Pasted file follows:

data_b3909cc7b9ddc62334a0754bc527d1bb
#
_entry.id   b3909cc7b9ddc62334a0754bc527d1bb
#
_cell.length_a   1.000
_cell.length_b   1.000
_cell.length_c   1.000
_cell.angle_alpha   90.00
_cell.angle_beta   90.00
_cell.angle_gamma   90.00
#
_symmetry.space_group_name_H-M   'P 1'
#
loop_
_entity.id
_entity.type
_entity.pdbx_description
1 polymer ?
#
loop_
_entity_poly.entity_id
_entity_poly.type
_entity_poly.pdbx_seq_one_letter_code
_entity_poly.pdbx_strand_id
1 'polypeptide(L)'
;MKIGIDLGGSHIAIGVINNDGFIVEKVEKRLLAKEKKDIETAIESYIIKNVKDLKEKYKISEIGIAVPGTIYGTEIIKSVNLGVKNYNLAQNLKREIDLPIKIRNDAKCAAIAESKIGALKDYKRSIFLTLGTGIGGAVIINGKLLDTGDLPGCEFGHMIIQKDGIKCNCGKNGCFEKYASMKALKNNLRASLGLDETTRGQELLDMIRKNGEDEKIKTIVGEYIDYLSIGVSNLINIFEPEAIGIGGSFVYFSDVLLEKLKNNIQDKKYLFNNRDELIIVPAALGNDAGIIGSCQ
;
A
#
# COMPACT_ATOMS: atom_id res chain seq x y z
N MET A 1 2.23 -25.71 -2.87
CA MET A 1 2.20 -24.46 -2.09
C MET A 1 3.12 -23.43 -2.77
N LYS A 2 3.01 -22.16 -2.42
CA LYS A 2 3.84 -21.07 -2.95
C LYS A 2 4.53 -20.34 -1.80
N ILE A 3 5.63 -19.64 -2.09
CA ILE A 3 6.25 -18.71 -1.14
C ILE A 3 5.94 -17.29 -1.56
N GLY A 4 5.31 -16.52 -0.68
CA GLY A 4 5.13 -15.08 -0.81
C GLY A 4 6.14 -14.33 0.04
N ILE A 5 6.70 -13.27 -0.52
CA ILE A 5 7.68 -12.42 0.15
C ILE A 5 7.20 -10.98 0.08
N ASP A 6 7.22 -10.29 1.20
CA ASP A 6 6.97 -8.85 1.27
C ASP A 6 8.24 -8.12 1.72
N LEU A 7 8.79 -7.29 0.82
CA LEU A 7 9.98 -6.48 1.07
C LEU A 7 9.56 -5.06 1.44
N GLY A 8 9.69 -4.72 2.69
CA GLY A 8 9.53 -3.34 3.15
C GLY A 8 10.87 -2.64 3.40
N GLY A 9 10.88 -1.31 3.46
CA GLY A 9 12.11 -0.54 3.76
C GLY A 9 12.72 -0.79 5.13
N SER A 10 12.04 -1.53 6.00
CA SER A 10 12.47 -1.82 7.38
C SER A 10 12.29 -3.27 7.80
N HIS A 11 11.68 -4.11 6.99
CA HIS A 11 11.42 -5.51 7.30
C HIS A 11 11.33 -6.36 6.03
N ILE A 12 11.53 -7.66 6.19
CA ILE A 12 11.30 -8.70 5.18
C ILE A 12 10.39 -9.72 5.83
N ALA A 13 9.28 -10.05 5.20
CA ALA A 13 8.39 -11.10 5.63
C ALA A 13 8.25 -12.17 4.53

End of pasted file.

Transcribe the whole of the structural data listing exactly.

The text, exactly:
data_b3909cc7b9ddc62334a0754bc527d1bb
#
_entry.id   b3909cc7b9ddc62334a0754bc527d1bb
#
_cell.length_a   1.000
_cell.length_b   1.000
_cell.length_c   1.000
_cell.angle_alpha   90.00
_cell.angle_beta   90.00
_cell.angle_gamma   90.00
#
_symmetry.space_group_name_H-M   'P 1'
#
loop_
_entity.id
_entity.type
_entity.pdbx_description
1 polymer ?
#
loop_
_entity_poly.entity_id
_entity_poly.type
_entity_poly.pdbx_seq_one_letter_code
_entity_poly.pdbx_strand_id
1 'polypeptide(L)'
;MKIGIDLGGSHIAIGVINNDGFIVEKVEKRLLAKEKKDIETAIESYIIKNVKDLKEKYKISEIGIAVPGTIYGTEIIKSVNLGVKNYNLAQNLKREIDLPIKIRNDAKCAAIAESKIGALKDYKRSIFLTLGTGIGGAVIINGKLLDTGDLPGCEFGHMIIQKDGIKCNCGKNGCFEKYASMKALKNNLRASLGLDETTRGQELLDMIRKNGEDEKIKTIVGEYIDYLSIGVSNLINIFEPEAIGIGGSFVYFSDVLLEKLKNNIQDKKYLFNNRDELIIVPAALGNDAGIIGSCQ
;
A
#
# COMPACT_ATOMS: atom_id res chain seq x y z
N MET A 1 2.23 -25.71 -2.87
CA MET A 1 2.20 -24.46 -2.09
C MET A 1 3.12 -23.43 -2.77
N LYS A 2 3.01 -22.16 -2.42
CA LYS A 2 3.84 -21.07 -2.95
C LYS A 2 4.53 -20.34 -1.80
N ILE A 3 5.63 -19.64 -2.09
CA ILE A 3 6.25 -18.71 -1.14
C ILE A 3 5.94 -17.29 -1.56
N GLY A 4 5.31 -16.52 -0.68
CA GLY A 4 5.13 -15.08 -0.81
C GLY A 4 6.14 -14.33 0.04
N ILE A 5 6.70 -13.27 -0.52
CA ILE A 5 7.68 -12.42 0.15
C ILE A 5 7.20 -10.98 0.08
N ASP A 6 7.22 -10.29 1.20
CA ASP A 6 6.97 -8.85 1.27
C ASP A 6 8.24 -8.12 1.72
N LEU A 7 8.79 -7.29 0.82
CA LEU A 7 9.98 -6.48 1.07
C LEU A 7 9.56 -5.06 1.44
N GLY A 8 9.69 -4.72 2.69
CA GLY A 8 9.53 -3.34 3.15
C GLY A 8 10.87 -2.64 3.40
N GLY A 9 10.88 -1.31 3.46
CA GLY A 9 12.11 -0.54 3.76
C GLY A 9 12.72 -0.79 5.13
N SER A 10 12.04 -1.53 6.00
CA SER A 10 12.47 -1.82 7.38
C SER A 10 12.29 -3.27 7.80
N HIS A 11 11.68 -4.11 6.99
CA HIS A 11 11.42 -5.51 7.30
C HIS A 11 11.33 -6.36 6.03
N ILE A 12 11.53 -7.66 6.19
CA ILE A 12 11.30 -8.70 5.18
C ILE A 12 10.39 -9.72 5.83
N ALA A 13 9.28 -10.05 5.20
CA ALA A 13 8.39 -11.10 5.63
C ALA A 13 8.25 -12.17 4.53